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Selected Works

On 03, Jan 2013 | In | By Joel Friedman

Arias with Dance Glitch (2016)

Commissioned by the Irving M. Klein International String Competition for the duo Soliloquy – Klein Laureates Ariel Horowitz, violin & Lauren Siess, viola. NEW REVISED VERSION!

Instrumentation: violin and viola (NB: this piece requires some singing and movement)

Duration: Ca. 20″

A video of the Washington DC performance can be found here; the National Sawdust performance here; a short film about the piece and those of us involved in the project is here.

The score is available through Grey Bird Music. To see a perusal score click here.

You can purchase a 10×13″ PDF copy of the score below:

10×13 PDF Score
10×13 PDF

About the work:

Juilliard student virtuosi Ariel and Lauren asked me to compose a new work for their inaugural tour as Soliloquy. As they are fearless and consummate musicians, Arias with Dance Glitch includes a vocal setting of  the 1st stanza from the Middle English text A! mercy, Fortune, have pitee on me (by anonymous) from the rare 15th Century Findern Manuscript of earlier secular medieval love poetry by women. Plus movement created by noted DC-based choreographer Paul Gordon Emerson (Co-Founder | Executive & Co-Artistic Director of Company E). The World Premiere took place on August 20, 2016 at Maybeck Studio in Berkeley, CA before moving on Palo Alto (8/21), then Portland (8/24) and Ashland, OR (8/27), on to Washington D.C. (9/8), and finally National Sawdust in New York City (9/12) . To purchase tickets for the premiere click here. The work is commissioned for them by the Irving M. Klein International String Competition and continues my ongoing collaborative relationship with this august organization that begin when I was their commissioned composer for their 2013 competition.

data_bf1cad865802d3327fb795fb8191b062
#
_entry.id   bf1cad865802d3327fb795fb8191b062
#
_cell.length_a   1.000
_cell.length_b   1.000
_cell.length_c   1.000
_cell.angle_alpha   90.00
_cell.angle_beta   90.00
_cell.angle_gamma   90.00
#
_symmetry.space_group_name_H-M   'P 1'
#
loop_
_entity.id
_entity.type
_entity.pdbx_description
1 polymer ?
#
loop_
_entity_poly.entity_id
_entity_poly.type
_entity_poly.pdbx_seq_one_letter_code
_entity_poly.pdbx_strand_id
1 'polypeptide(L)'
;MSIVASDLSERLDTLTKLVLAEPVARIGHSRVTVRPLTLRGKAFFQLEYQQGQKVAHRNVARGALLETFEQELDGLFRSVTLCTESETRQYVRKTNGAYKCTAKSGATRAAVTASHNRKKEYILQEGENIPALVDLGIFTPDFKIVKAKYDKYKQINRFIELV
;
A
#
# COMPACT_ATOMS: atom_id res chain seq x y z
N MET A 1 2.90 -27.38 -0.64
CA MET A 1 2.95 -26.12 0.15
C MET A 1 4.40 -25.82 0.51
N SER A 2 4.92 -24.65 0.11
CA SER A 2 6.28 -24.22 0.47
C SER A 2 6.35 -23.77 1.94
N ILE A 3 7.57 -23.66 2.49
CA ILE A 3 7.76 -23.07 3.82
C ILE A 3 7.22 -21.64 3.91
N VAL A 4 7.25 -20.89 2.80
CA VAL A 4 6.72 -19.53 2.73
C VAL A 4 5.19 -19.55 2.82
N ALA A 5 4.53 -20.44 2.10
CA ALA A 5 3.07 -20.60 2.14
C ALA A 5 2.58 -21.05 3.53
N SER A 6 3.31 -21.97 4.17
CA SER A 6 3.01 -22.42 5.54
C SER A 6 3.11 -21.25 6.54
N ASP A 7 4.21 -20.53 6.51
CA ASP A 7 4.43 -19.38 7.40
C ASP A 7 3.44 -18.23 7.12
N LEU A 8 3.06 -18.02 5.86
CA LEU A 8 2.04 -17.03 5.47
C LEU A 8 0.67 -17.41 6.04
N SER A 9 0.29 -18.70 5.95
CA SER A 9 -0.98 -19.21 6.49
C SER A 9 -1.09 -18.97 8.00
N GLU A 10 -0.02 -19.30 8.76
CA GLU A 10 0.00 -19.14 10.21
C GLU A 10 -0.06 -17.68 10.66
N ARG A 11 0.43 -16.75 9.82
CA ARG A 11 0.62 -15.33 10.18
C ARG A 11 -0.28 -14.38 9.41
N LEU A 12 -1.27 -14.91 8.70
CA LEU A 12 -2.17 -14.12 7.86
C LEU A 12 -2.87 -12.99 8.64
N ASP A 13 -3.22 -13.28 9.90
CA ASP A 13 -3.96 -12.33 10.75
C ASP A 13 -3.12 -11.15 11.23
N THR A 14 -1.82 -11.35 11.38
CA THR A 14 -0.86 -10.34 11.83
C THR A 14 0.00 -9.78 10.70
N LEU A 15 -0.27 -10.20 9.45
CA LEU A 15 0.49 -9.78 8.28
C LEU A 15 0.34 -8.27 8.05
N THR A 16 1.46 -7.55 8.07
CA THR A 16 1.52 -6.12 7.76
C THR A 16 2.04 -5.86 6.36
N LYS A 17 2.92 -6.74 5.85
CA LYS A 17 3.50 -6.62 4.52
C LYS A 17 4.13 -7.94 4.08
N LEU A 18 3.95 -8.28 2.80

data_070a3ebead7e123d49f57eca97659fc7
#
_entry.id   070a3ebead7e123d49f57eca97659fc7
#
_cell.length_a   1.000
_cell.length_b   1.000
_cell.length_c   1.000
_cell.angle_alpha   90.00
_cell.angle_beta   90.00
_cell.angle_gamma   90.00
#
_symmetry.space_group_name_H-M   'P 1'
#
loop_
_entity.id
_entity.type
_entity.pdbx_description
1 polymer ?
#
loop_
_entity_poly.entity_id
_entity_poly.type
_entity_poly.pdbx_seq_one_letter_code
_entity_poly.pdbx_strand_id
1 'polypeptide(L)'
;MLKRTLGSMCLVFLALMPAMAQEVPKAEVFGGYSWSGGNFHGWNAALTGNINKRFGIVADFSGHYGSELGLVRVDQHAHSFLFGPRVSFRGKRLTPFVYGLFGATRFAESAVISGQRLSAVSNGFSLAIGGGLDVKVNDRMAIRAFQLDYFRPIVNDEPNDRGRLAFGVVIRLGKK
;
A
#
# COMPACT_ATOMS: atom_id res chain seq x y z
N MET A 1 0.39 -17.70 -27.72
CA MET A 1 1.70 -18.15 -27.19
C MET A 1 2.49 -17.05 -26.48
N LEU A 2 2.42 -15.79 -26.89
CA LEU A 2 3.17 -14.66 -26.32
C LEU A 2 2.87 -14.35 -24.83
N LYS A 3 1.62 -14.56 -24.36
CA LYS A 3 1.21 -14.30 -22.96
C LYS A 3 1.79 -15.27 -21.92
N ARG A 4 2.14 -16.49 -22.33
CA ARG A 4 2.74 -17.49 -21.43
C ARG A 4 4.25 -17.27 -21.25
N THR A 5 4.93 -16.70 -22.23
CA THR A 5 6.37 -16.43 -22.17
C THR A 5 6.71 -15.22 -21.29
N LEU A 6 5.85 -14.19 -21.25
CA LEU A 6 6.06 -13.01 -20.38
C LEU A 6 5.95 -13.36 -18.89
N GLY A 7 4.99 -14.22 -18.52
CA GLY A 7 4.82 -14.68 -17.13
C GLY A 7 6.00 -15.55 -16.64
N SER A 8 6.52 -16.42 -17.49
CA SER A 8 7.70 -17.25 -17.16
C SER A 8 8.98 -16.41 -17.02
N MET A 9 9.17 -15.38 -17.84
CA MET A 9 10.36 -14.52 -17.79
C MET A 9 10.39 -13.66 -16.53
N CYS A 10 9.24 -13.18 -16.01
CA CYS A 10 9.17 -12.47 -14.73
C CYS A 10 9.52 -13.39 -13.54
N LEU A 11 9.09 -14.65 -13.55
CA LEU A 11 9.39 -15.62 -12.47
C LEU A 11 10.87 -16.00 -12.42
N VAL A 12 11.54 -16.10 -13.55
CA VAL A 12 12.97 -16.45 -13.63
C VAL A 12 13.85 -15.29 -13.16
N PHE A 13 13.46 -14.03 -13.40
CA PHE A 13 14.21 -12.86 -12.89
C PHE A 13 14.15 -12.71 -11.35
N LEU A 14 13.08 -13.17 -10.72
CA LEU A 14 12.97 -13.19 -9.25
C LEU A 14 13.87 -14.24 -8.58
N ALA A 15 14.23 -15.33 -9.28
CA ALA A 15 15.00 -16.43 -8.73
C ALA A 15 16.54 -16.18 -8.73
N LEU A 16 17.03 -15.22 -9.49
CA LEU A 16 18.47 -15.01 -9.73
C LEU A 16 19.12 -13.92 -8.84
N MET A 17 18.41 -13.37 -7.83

Founded in 1985, the Klein Competition is known as the premier competition for emerging string players.   Past winners have included violinists Jennifer Frautschi and Jennifer Koh, and cellist Joshua Roman. 4 of the last 8 winners have gone on won the Naumburg Prize.